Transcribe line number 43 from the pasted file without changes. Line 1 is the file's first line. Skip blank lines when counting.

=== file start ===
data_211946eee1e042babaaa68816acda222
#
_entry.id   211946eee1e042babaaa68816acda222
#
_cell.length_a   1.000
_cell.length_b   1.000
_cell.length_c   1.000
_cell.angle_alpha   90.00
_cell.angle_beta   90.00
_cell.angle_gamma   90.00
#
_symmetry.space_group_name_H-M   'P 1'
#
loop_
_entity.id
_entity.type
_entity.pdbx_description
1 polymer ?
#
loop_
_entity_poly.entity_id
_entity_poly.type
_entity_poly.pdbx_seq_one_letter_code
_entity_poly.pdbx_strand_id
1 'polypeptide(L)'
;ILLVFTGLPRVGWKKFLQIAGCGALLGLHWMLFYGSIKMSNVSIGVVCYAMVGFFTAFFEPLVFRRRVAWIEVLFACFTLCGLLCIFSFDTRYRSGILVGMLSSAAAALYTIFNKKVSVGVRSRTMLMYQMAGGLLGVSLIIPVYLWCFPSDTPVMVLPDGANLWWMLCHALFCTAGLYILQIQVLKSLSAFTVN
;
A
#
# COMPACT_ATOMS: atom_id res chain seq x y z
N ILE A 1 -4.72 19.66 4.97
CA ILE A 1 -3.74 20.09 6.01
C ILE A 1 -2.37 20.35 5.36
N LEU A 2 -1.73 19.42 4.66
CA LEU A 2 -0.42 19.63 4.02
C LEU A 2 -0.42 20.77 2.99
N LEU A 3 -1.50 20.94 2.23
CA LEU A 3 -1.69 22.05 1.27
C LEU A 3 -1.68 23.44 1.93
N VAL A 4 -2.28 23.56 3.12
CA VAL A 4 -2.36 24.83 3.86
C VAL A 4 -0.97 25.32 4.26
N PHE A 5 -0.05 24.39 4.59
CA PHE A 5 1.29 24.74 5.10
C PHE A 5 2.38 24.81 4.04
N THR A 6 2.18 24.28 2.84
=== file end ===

N PHE A 5 -0.05 24.39 4.59